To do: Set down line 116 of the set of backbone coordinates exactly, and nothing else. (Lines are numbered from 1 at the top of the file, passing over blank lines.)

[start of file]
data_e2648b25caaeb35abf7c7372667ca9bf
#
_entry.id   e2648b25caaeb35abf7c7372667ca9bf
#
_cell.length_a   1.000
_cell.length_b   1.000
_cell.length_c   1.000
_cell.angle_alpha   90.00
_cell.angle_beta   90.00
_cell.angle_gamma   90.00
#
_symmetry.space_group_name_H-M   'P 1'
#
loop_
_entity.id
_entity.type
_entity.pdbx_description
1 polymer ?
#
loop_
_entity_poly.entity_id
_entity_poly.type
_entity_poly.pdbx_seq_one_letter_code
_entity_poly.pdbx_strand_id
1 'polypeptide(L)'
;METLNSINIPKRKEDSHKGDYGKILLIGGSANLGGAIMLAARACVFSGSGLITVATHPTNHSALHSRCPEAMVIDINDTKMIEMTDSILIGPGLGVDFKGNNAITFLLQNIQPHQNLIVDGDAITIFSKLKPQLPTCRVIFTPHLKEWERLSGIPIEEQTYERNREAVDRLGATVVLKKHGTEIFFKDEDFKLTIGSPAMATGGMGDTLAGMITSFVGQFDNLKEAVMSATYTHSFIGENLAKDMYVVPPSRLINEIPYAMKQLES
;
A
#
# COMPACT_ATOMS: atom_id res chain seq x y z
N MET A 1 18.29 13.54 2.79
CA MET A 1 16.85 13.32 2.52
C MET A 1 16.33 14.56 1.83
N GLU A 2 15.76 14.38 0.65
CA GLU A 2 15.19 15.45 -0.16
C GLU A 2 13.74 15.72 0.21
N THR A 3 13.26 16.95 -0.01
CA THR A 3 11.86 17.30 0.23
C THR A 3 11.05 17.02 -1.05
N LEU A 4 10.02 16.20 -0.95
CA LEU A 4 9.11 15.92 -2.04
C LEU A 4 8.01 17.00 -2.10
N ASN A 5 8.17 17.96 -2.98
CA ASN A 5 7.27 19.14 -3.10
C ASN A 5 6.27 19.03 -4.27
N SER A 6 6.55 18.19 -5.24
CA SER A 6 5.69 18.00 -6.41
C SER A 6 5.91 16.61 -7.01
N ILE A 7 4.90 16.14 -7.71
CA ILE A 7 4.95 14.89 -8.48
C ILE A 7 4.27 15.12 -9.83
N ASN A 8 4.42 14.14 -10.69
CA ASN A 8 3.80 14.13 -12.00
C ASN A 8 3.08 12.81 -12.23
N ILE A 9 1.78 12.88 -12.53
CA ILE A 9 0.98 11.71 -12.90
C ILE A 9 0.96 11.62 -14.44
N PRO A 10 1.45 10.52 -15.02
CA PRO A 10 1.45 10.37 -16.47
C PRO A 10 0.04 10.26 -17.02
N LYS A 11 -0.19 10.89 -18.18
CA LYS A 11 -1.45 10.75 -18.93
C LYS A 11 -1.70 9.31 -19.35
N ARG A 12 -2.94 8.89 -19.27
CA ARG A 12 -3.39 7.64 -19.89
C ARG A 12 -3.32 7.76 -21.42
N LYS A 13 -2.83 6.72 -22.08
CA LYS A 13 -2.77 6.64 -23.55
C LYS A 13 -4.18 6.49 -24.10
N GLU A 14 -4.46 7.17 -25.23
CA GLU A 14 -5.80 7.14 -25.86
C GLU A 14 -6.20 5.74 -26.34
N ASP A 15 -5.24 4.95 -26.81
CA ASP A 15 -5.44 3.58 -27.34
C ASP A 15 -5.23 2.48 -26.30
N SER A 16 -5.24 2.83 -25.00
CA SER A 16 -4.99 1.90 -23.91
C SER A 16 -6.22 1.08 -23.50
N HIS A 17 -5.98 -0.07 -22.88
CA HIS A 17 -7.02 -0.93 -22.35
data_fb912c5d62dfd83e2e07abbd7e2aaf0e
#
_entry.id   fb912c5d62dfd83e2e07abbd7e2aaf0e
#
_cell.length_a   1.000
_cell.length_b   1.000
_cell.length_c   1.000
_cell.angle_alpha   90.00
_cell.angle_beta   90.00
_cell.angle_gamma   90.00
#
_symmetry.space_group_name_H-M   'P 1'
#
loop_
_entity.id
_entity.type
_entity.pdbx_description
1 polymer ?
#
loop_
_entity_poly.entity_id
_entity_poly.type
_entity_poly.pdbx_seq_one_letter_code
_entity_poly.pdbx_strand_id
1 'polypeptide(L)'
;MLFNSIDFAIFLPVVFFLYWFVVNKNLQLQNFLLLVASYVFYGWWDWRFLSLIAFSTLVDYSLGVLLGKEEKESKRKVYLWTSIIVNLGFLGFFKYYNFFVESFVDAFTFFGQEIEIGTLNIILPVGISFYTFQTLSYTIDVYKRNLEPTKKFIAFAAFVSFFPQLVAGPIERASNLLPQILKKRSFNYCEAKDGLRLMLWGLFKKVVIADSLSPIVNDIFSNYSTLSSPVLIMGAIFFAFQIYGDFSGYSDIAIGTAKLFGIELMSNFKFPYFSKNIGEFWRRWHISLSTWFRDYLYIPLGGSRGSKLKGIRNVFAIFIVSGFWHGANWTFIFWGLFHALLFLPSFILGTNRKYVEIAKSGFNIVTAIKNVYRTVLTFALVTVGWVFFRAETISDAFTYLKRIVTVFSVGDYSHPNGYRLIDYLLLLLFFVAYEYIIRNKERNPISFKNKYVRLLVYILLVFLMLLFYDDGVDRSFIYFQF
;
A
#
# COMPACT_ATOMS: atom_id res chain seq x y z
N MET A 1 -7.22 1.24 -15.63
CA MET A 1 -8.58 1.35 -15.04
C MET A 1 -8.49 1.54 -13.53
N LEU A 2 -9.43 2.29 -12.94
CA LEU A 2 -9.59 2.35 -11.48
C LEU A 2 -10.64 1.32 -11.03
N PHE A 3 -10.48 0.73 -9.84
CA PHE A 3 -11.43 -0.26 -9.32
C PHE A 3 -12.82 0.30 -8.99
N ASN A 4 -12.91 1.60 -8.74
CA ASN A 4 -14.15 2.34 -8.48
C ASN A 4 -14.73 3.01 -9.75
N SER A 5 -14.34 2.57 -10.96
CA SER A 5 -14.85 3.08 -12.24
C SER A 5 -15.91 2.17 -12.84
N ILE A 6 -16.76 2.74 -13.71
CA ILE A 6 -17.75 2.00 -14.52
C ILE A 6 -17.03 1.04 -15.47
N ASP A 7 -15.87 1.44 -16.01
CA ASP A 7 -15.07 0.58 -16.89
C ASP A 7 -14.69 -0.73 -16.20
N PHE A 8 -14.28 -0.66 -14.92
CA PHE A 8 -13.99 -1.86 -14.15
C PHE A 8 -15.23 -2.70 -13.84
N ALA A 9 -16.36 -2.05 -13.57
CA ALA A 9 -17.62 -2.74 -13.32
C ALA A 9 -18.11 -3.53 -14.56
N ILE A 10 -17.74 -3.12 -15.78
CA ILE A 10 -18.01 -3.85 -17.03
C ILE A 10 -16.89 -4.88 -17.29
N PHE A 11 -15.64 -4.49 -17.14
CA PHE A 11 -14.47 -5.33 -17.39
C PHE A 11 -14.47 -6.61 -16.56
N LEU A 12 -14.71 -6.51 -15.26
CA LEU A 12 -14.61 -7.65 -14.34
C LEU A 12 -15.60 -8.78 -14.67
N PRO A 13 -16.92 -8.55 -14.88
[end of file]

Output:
C LEU A 2 -10.64 1.32 -11.03